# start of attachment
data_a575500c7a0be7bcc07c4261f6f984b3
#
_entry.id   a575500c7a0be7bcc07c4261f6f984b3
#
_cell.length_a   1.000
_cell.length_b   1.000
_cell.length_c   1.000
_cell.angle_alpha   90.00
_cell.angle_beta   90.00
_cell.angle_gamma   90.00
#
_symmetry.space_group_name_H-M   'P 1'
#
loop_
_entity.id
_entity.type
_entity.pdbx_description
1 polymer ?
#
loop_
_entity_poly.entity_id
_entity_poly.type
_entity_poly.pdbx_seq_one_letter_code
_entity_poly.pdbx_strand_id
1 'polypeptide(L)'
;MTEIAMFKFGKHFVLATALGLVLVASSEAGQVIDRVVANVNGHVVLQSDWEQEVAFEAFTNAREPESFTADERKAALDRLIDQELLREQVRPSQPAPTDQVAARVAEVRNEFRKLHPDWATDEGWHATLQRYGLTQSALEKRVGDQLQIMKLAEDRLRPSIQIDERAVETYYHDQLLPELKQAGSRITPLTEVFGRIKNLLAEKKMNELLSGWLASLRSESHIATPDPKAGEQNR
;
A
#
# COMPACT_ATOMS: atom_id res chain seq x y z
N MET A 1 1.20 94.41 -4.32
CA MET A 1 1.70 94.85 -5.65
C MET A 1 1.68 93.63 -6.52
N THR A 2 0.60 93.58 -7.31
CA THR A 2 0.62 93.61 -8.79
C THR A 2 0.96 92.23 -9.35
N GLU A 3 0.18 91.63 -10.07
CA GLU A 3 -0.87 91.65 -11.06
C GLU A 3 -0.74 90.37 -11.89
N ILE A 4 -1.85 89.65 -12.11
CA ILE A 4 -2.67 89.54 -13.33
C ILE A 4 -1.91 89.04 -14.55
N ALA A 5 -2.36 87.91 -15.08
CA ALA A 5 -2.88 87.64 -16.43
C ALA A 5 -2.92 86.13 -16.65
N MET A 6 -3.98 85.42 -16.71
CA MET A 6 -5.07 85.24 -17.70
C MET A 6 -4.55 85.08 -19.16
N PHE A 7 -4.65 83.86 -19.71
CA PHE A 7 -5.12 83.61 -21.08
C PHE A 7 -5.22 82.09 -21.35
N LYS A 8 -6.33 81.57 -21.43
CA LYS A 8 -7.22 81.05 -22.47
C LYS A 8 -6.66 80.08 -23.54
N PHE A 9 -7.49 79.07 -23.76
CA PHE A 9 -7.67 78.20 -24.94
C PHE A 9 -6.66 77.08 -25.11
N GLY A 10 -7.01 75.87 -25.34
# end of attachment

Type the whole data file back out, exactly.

data_a575500c7a0be7bcc07c4261f6f984b3
#
_entry.id   a575500c7a0be7bcc07c4261f6f984b3
#
_cell.length_a   1.000
_cell.length_b   1.000
_cell.length_c   1.000
_cell.angle_alpha   90.00
_cell.angle_beta   90.00
_cell.angle_gamma   90.00
#
_symmetry.space_group_name_H-M   'P 1'
#
loop_
_entity.id
_entity.type
_entity.pdbx_description
1 polymer ?
#
loop_
_entity_poly.entity_id
_entity_poly.type
_entity_poly.pdbx_seq_one_letter_code
_entity_poly.pdbx_strand_id
1 'polypeptide(L)'
;MTEIAMFKFGKHFVLATALGLVLVASSEAGQVIDRVVANVNGHVVLQSDWEQEVAFEAFTNAREPESFTADERKAALDRLIDQELLREQVRPSQPAPTDQVAARVAEVRNEFRKLHPDWATDEGWHATLQRYGLTQSALEKRVGDQLQIMKLAEDRLRPSIQIDERAVETYYHDQLLPELKQAGSRITPLTEVFGRIKNLLAEKKMNELLSGWLASLRSESHIATPDPKAGEQNR
;
A
#
# COMPACT_ATOMS: atom_id res chain seq x y z
N MET A 1 1.20 94.41 -4.32
CA MET A 1 1.70 94.85 -5.65
C MET A 1 1.68 93.63 -6.52
N THR A 2 0.60 93.58 -7.31
CA THR A 2 0.62 93.61 -8.79
C THR A 2 0.96 92.23 -9.35
N GLU A 3 0.18 91.63 -10.07
CA GLU A 3 -0.87 91.65 -11.06
C GLU A 3 -0.74 90.37 -11.89
N ILE A 4 -1.85 89.65 -12.11
CA ILE A 4 -2.67 89.54 -13.33
C ILE A 4 -1.91 89.04 -14.55
N ALA A 5 -2.36 87.91 -15.08
CA ALA A 5 -2.88 87.64 -16.43
C ALA A 5 -2.92 86.13 -16.65
N MET A 6 -3.98 85.42 -16.71
CA MET A 6 -5.07 85.24 -17.70
C MET A 6 -4.55 85.08 -19.16
N PHE A 7 -4.65 83.86 -19.71
CA PHE A 7 -5.12 83.61 -21.08
C PHE A 7 -5.22 82.09 -21.35
N LYS A 8 -6.33 81.57 -21.43
CA LYS A 8 -7.22 81.05 -22.47
C LYS A 8 -6.66 80.08 -23.54
N PHE A 9 -7.49 79.07 -23.76
CA PHE A 9 -7.67 78.20 -24.94
C PHE A 9 -6.66 77.08 -25.11
N GLY A 10 -7.01 75.87 -25.34